This One Goes to 0.11

It is with great pleasure that we release to you our latest GoCV (https://gocv.io) version 0.11.0 This is an important update, because it slightly changes the API from previous versions. By this we mean breaking changes, which we will explain below.

We of course have lots of new functionality and features, as always largely due to our amazing contributors. Thank you to everyone who has added code, documentation, or feedback to the project in preparation for this release.

You can take a look at the full changelog at https://github.com/hybridgroup/gocv/blob/master/CHANGELOG.md#0110 for complete details, or read on for the human generated summary of our collective work.

Clearing Up The Mat

After a conversation on a Github issue, one fact became clear: the way we have been using Mat with GoCV has been a little “non-standard” relative to typical idiomatic Go code. The problem is well stated in the Github issue. In short, some GoCV functions changed the underlying Mat even though Go passes all parameters by value. How is this possible? It worked due to GoCV’s Mat actually being a wrapper using CGo around the cv::Mat type in OpenCV.

But to your typical Go programmer, it looks extremely weird. So after a lot of discussion, we are making the following change across all of GoCV: whenever a Mat will be changed by OpenCV, due to being an output or destination parameter, GoCV will expect that parameter be a pointer to a Mat aka Mat* to indicate clearly as part of the GoCV API that the data in that Mat will be modified.

Take a look at the “Hello, Video” code using the new pointer-based parameter passing for output params:

package main

import (
	"gocv.io/x/gocv"
)

func main() {
	webcam, _ := gocv.VideoCaptureDevice(0)
	window := gocv.NewWindow("Hello")
	img := gocv.NewMat()

	for {
		webcam.Read(&img)
		window.IMShow(img)
		window.WaitKey(1)
	}
}

The important difference is in this line:

		webcam.Read(&img)

We are now passing a pointer to img by using the & operator e.g. &img. This is because the Read() function is going to modify the data in img.

This is now the case for any GoCV functions that modify the destination Mat. For example:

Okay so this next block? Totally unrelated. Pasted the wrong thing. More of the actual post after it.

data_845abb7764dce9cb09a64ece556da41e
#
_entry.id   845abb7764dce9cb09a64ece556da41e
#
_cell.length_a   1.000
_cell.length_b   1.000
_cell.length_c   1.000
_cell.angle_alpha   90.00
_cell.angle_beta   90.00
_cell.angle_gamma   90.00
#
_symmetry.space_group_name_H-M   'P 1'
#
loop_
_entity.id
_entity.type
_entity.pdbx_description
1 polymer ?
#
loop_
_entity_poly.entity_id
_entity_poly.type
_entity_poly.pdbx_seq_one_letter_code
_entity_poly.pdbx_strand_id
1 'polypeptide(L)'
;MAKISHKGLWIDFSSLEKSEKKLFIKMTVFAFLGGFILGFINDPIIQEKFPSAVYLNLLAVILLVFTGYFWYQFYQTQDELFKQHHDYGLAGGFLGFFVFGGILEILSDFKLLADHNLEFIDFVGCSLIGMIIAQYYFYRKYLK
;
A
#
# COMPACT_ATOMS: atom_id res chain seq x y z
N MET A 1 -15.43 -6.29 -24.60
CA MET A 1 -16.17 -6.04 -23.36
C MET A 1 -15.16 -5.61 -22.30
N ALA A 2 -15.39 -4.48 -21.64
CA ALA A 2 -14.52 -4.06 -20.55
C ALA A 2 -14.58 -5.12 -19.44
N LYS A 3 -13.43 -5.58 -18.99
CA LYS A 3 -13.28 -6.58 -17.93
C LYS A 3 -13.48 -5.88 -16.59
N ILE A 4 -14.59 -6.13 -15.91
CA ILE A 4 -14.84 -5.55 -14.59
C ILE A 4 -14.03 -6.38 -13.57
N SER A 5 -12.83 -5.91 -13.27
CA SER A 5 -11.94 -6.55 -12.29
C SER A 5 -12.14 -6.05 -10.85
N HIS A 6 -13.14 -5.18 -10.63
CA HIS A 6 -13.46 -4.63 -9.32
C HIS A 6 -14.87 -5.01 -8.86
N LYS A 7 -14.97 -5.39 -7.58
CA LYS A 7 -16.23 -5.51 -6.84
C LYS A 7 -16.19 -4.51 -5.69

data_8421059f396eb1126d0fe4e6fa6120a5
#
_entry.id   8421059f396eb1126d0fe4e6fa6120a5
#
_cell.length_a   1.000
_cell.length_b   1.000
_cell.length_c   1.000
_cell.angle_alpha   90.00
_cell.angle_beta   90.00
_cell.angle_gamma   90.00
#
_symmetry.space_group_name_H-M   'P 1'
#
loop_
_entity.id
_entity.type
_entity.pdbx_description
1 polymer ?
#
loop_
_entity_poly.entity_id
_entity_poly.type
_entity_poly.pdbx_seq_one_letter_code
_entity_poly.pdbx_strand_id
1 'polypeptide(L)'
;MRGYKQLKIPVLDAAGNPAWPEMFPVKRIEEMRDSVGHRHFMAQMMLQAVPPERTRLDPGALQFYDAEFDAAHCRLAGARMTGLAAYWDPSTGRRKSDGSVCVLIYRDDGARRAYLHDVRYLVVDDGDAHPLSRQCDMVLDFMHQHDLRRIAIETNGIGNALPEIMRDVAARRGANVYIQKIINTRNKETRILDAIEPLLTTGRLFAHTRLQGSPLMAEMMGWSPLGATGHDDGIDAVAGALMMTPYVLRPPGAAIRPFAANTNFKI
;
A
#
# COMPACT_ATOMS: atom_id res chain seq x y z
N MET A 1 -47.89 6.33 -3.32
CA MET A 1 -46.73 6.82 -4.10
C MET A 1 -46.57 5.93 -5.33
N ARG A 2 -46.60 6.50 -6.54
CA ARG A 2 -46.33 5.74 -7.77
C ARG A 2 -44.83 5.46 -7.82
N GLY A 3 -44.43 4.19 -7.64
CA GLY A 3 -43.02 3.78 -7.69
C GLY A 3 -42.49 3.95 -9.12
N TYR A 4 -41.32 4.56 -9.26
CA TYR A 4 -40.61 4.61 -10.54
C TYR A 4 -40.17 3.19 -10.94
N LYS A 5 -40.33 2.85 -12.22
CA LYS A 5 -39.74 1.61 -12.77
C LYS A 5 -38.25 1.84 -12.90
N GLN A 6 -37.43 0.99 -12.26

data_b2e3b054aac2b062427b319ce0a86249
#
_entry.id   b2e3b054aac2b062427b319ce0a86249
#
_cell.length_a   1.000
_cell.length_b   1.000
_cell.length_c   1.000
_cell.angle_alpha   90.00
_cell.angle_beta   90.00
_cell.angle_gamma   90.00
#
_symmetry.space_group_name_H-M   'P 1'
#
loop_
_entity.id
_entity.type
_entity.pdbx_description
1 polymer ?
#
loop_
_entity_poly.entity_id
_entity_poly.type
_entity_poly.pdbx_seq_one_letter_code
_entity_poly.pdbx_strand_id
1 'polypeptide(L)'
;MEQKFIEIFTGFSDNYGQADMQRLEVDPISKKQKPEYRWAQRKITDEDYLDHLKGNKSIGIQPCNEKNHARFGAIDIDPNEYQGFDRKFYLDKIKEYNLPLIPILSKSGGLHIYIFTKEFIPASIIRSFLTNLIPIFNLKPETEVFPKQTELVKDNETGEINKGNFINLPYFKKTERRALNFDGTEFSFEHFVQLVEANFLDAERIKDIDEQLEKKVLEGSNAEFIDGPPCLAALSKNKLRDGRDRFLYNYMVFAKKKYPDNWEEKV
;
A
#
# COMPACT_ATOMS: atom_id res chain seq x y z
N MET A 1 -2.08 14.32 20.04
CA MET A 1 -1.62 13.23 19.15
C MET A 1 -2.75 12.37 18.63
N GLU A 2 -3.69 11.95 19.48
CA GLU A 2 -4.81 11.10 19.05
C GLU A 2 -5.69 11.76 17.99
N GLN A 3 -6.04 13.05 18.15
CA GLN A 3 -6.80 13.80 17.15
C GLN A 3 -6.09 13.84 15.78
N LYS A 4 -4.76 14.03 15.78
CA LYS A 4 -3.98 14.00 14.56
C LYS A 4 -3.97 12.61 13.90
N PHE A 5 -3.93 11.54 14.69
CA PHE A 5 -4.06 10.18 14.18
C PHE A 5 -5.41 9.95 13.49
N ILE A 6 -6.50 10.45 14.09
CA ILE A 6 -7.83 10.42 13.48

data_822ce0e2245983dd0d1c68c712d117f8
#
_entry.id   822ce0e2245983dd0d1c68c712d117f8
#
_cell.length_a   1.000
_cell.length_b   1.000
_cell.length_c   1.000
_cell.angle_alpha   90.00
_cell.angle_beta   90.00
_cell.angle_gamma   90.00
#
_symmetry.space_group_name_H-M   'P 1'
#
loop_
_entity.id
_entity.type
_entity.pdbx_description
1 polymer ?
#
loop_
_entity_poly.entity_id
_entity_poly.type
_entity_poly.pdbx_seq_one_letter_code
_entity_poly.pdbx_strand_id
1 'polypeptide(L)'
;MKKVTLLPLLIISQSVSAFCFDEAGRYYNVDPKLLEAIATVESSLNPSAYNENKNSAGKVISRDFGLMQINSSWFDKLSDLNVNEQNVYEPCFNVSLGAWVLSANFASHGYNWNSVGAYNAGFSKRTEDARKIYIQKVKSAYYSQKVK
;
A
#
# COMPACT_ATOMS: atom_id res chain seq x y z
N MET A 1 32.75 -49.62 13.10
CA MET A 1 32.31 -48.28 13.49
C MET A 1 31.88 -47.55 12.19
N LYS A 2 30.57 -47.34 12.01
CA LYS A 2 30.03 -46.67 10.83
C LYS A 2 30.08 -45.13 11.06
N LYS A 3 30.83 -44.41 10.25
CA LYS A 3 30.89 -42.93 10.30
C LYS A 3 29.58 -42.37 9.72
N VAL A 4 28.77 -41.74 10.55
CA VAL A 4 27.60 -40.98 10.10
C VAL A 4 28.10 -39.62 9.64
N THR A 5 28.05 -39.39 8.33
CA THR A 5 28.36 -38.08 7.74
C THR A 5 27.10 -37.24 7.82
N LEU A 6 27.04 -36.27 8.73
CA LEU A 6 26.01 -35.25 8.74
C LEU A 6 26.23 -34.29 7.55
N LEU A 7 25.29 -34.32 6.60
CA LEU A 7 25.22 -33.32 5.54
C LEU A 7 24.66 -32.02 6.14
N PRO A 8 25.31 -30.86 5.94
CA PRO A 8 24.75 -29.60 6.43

gocv.Threshold(imgDelta, &imgThresh, 25, 255, gocv.ThresholdBinary)

Most Go programmers will recognize passing a pointer to a struct as the idiomatic way to pass a struct “by reference”, and to expect that the data can and will be changed within the function being called.

This approach results in more efficient code execution because of not needing to perform additional CGo heap allocations of the additional C++ cv::Mat structures and data using OpenCV. We reuse the same memory due to how the GoCV Mat wraps around the C++ cv::Mat*.

That is why we did not just create a new Mat to return to the caller similar to how the Python API for OpenCV operates. We want GoCV code to be as fast as executing the equivalent C++ but also able to use the concurrency of Go. More about this in a upcoming blog post…

A Whole Lot More In This Release

In the new 0.11 release we are again fortunate to have contributions from both project newcomers and existing project collaborators. This includes many improvements to GoCV core, yet even more imgproc filters, a whole set of new Trackers for object tracking from OpenCV Contrib (thanks @berak), many bugfixes, and the ongoing important work of documentation and samples. Thank you to everyone!

Keep Track of What We’re Up To

Want to keep up with all our project activity? Follow us on Twitter at @GoCVio for the latest updates about the project.